The significance of Harry Beck's map design of 1933 is widely recognized as one of the seminal works in Graphic and Information Design, and a major influence to all subsequent underground maps of the world. It's only when you see it next to its predecessor diagram from 1932, with its convoluted geo-based arrangement, that the brilliance of Beck's design really comes to life, in a diagram that is as fresh and original as if it had been created today.
Many people are probably not aware that Harry Beck's prowess did not remain within the UK. In fact, in 1951 he would submit a revised edition of a map he had worked on for the Paris Metro in the late 1930s. This map was eventually rejected by the Metro administration and would end up being largely forgotten. On March 2009, Mark Ovenden - author of Transit Maps of the World - made a great post on the Creative Review Blog, describing this important episode in modern cartographic history.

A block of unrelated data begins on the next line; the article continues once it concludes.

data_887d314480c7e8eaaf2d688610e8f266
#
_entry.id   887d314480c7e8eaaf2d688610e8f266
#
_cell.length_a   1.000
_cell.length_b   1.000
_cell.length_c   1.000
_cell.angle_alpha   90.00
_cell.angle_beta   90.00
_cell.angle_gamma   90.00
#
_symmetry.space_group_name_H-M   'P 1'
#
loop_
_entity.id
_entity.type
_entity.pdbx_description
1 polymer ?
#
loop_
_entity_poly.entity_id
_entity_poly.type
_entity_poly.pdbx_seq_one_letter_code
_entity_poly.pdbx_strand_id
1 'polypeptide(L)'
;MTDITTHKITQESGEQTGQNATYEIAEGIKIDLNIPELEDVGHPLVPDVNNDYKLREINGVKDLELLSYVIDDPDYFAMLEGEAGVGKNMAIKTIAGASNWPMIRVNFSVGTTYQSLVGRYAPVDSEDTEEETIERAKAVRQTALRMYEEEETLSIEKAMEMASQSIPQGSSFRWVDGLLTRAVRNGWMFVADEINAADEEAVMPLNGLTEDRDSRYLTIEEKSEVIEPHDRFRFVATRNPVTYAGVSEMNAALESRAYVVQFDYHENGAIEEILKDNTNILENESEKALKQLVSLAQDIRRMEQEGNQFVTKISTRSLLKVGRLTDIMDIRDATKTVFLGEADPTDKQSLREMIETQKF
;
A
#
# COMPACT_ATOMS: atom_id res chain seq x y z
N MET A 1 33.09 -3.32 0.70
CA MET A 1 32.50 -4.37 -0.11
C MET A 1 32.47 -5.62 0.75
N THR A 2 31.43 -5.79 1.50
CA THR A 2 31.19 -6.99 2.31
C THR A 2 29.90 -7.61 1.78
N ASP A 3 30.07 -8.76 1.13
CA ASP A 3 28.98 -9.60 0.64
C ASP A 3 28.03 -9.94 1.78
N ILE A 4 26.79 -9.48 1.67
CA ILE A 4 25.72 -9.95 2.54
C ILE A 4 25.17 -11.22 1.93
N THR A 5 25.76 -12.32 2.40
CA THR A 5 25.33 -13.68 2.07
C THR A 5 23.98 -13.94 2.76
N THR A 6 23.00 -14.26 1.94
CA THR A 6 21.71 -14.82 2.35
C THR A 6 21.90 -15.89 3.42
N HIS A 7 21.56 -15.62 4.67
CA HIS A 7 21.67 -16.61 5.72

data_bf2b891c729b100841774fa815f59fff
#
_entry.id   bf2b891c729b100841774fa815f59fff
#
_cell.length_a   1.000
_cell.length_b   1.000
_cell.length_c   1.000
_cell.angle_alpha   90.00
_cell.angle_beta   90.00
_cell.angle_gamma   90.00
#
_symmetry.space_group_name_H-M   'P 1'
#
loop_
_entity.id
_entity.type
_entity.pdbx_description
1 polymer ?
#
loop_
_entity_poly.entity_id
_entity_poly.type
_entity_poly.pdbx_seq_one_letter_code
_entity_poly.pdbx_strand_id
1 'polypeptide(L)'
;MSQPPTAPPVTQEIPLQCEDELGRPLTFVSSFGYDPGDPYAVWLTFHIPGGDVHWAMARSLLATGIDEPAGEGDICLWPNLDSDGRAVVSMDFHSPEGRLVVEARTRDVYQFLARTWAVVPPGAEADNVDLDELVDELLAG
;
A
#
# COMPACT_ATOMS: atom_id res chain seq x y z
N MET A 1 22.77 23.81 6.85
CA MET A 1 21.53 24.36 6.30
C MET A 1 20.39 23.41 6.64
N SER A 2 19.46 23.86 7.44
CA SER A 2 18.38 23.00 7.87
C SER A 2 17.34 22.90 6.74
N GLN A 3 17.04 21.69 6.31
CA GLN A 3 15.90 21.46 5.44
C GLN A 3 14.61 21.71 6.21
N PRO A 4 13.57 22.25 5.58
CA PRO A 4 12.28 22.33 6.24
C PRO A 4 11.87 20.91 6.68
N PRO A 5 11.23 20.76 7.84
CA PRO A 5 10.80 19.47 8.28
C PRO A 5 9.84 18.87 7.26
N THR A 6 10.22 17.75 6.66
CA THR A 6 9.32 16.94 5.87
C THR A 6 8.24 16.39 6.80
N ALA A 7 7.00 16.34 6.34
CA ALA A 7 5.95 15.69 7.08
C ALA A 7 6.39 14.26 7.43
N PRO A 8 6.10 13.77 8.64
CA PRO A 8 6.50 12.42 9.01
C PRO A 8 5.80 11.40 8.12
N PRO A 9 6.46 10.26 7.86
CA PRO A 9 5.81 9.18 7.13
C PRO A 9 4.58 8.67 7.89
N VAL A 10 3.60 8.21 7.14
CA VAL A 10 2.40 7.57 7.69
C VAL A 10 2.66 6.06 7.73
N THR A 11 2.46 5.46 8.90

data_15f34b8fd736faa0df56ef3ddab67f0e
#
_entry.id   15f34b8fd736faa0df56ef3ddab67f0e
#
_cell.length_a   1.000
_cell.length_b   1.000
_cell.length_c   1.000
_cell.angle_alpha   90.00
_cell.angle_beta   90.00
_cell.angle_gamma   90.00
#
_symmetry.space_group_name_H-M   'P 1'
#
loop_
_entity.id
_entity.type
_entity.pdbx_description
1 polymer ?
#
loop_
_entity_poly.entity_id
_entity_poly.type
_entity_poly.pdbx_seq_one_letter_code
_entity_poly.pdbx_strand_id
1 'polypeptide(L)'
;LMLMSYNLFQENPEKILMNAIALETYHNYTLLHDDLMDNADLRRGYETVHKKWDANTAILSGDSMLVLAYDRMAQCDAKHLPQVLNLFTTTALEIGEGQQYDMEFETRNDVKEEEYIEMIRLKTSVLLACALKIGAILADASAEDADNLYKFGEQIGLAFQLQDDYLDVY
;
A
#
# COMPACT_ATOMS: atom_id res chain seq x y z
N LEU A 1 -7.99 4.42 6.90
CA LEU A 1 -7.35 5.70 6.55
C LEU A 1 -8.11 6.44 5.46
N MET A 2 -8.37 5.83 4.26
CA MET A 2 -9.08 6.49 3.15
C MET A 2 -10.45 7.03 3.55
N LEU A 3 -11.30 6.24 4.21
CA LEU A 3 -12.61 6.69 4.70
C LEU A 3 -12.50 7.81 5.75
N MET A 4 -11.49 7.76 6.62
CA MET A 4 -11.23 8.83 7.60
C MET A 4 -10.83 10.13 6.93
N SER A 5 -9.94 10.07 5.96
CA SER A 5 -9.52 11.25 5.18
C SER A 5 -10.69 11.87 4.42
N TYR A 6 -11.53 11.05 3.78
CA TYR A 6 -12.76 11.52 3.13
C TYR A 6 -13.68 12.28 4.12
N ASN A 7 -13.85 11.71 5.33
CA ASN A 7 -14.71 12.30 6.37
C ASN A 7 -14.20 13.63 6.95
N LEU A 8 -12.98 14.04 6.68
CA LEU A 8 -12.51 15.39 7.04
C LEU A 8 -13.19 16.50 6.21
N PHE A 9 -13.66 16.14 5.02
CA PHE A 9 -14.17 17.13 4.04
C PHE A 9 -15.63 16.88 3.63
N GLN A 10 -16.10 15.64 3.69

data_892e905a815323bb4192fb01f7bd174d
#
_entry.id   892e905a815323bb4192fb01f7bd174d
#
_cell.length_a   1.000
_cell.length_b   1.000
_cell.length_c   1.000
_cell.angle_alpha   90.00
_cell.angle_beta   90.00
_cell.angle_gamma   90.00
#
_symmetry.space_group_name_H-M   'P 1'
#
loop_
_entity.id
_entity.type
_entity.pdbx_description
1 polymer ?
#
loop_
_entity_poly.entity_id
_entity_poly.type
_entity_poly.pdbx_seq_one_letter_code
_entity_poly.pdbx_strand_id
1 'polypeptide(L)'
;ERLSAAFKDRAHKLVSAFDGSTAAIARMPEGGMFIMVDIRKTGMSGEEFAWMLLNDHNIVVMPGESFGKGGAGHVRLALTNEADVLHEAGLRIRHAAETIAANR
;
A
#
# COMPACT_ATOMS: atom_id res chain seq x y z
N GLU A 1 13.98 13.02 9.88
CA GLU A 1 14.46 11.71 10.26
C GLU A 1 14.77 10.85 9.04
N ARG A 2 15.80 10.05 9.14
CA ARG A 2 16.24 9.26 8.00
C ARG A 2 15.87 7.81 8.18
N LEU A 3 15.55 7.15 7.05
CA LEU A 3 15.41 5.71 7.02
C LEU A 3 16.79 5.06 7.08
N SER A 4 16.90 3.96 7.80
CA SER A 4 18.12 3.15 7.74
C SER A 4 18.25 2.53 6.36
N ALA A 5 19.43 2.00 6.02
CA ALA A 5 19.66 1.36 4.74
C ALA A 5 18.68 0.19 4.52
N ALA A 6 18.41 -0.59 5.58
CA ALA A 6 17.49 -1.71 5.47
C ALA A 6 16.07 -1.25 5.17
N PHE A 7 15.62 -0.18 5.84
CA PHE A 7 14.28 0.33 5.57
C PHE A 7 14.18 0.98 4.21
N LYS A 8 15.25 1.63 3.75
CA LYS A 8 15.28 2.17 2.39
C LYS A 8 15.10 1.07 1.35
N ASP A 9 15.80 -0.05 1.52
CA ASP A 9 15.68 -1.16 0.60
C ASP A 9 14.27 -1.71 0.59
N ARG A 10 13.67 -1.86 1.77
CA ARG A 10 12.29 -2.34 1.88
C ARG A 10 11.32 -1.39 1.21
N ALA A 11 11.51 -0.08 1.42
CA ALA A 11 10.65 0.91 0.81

If one wants to see this map up-close, the best place to go is the London Transport Museum - a treasure trove to London Underground aficionados.